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People are naturally worried about the next recession because the last one was so bad. Like anything's possible, but a once in 80 years recession as bad as 2008, again just a decade later? I don't think so.

I wasn't alive before 1998, but did people actively worry about recessions this much before the Great Recession scared everyone and made "recession" such a dirty word?
 
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JScott

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People are naturally worried about the next recession because the last one was so bad. Like anything's possible, but a once in 80 years recession as bad as 2008, again just a decade later? I don't think so.
Recessions don't have to be like 2008 to be devastating to people. Anyone living beyond their means without adequate savings (read: most people) are at risk during a recession simply because unemployment rises, leading to a snowball effect that impacts all aspects of many people's lives.

I wasn't alive before 1998, but did people actively worry about recessions this much before the Great Recession scared everyone and made "recession" such a dirty word?
Yup. I grew up in a relatively poor household, and financial patterns always changed as the economy changed. Our once-a-year vacations were skipped, we scrimped on non-essentials and food choices were changed. I remember my parents talking about having to start saving some emergency money after Black Monday (stock market crash in 1987) as it was a major indication that a recession as coming.
 

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I've been getting a lot of messages the past couple days asking for my take on the economy given the yield curve inversion and other data... Here's what I posted on Facebook today in case anyone here is interested:

The current bond market (Treasury yields) is a reflection of global risk, not so much the domestic economy. Globally, there's a slowdown happening. And these countries slowing down are our trading partners -- if their economies are slowing down, that's bad for us, as it means they produce less and buy less from us.

We talk about the trade deficit with China, but remember that only about 15% of our trade is with China. 85% is with the rest of the world. If China, Europe and the Middle East go into recession, they could easily drag us down with them.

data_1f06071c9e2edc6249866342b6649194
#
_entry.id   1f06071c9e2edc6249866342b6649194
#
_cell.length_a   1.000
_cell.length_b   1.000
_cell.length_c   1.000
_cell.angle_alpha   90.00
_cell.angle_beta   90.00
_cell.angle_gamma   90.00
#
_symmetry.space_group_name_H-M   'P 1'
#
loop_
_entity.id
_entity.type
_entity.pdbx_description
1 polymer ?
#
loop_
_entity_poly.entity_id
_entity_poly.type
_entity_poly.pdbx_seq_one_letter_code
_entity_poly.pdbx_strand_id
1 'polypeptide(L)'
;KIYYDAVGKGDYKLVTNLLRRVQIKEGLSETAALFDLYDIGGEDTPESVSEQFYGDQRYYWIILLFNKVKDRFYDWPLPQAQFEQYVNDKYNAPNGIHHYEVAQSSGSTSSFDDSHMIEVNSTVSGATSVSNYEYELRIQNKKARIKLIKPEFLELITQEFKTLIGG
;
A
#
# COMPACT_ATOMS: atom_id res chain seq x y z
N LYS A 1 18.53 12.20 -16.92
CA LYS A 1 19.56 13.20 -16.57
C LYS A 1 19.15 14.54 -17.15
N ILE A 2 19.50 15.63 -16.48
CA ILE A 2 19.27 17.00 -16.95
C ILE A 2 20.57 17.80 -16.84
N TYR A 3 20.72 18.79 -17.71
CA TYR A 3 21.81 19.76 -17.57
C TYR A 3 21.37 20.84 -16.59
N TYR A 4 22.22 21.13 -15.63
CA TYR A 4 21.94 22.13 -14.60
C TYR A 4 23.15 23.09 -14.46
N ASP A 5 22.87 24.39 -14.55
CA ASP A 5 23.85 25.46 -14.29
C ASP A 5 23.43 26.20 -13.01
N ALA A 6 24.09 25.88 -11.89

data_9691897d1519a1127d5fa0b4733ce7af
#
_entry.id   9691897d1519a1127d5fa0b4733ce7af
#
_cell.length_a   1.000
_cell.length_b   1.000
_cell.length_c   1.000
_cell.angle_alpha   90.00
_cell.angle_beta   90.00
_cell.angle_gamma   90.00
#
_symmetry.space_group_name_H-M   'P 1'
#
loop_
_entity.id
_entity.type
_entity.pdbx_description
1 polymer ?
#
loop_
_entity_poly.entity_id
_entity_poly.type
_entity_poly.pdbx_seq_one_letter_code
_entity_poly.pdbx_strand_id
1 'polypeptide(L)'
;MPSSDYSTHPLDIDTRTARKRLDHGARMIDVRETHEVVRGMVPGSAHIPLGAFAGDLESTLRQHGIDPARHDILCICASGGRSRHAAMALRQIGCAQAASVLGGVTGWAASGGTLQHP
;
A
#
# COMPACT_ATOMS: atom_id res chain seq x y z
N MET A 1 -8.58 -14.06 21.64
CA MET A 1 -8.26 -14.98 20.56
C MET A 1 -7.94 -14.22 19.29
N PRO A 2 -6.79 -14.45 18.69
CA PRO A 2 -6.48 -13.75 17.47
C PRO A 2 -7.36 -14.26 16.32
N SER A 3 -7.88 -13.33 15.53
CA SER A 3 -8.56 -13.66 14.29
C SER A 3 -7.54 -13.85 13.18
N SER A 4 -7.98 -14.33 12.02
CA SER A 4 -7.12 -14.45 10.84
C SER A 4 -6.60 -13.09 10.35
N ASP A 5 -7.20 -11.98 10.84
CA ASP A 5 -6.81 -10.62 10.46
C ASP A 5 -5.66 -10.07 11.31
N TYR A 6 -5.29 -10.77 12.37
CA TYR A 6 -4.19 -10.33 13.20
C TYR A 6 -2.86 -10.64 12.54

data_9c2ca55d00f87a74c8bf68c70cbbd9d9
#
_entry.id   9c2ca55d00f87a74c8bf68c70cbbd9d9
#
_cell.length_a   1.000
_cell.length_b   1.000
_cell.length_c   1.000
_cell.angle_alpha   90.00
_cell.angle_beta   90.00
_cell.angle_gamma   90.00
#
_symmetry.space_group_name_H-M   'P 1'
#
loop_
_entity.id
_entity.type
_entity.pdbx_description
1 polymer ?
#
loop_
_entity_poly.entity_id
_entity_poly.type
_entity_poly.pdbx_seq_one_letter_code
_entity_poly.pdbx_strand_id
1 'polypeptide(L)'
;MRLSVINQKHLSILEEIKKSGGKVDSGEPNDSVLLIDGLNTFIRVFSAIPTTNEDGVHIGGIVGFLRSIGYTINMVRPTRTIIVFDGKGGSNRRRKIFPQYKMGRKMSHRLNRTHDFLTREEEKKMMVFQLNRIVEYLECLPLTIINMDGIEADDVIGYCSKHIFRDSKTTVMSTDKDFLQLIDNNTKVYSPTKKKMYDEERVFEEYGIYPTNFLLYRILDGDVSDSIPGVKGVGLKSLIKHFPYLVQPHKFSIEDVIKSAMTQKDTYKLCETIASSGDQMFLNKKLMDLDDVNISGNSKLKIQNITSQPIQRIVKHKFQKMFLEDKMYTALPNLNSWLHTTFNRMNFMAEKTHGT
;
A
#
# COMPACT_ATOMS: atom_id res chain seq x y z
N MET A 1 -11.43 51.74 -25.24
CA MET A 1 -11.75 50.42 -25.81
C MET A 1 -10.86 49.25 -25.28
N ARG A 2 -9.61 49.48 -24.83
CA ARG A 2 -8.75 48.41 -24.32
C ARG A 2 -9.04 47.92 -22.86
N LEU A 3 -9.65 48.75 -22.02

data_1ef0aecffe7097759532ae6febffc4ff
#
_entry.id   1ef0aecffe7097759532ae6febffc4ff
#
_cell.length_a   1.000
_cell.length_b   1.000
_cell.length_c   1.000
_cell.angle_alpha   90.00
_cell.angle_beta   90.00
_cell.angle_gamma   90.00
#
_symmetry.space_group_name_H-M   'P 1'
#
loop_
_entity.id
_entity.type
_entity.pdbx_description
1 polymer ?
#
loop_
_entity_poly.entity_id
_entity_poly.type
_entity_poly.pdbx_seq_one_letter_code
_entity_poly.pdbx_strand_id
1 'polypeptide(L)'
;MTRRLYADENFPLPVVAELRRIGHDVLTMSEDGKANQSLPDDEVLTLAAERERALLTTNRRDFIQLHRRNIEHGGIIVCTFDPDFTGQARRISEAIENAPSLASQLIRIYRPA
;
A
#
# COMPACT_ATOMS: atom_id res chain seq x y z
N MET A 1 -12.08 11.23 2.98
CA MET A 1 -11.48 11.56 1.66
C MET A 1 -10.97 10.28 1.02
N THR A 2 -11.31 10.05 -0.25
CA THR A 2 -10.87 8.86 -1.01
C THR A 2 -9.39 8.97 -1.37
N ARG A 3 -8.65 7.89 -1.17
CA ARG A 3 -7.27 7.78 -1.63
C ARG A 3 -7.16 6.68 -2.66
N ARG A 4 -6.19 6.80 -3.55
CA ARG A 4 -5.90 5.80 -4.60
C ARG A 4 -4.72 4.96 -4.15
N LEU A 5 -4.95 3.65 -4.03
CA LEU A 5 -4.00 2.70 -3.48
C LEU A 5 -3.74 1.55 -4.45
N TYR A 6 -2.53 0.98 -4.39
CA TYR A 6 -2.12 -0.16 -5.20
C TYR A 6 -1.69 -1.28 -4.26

That said, the overall US economic numbers are still holding up. Many numbers (like retail sales) are weakening year-over-year (for example, retail sales are down 16% July over July), but not so much month-over-month (sales are up 4% July over June).

This indicates that we've reached a lower economic plateau but things are stable. There are two big short-term risks I see:

1. China. If China decides it's in their best interest to really hurt our economy, they have the ability to do it. They could flood our market with Treasury bonds, pushing up rates and making it very expensive to cover our debt payments. Or they could cut off the supply of certain products that we really need (like rare Earth elements). They'd hurt themselves in the process, but if they think destroying our economy to tip the next election is their best alternative, they could do it.

2. Consumer Confidence. The only reason that the US has been immune to the global slowdown is that Americans are still spending like crazy. If Americans start to believe that things are going to get bad, they'll change their spending habits and things WILL get bad. The question is whether low interest rates is enough to keep Americans spending and for how long.

As for interest rates, I believe the Fed (at the urging of the executive branch) will continue to drop rates. That's good short term, but near zero rates means that when the downtown comes, the Fed now has one less option (lowering rates) to help spur growth and recovery. Their only remaining option will be to print more money, which has plenty of other problems that go with it.

I don't like to predict, but I'll make some relatively easy guesses here:

- I don't see a US recession in the next six months, as consumer confidence, economic numbers and Fed policy are all propping up the economy for now. (with China as the wild card).

- I'd bet that Trump eases tariffs over the next few months. He says that we're winning the trade war, but he knows it's hurting us and that China has the nuclear option if they choose to use it. He will want to avoid that and play nice for the next 12 months.

- The rest of the world will continue to slow, and we'll start seeing recession in parts of Europe in the next few quarters.

- We'll see interest rates drop again in the Fall.

- When the next recession comes, I don't have any idea how bad it will be, but I am guessing that it will be LONG. With interest rates so low, there won't be a lot of options to pull us out of a downtown quickly.

Again, none of that is controversial to most economists -- I'm not saying anything above that is unique or surprising to anyone who is paying attention. But for those of you who don't follow economics, that's what is likely going on.

EDIT: For the people asking about the impact on real estate... First, there's no arguing that real estate is generally local. That said, I'm a big believer that at the inflection points (very top and very bottom of the market) real estate is actually not local.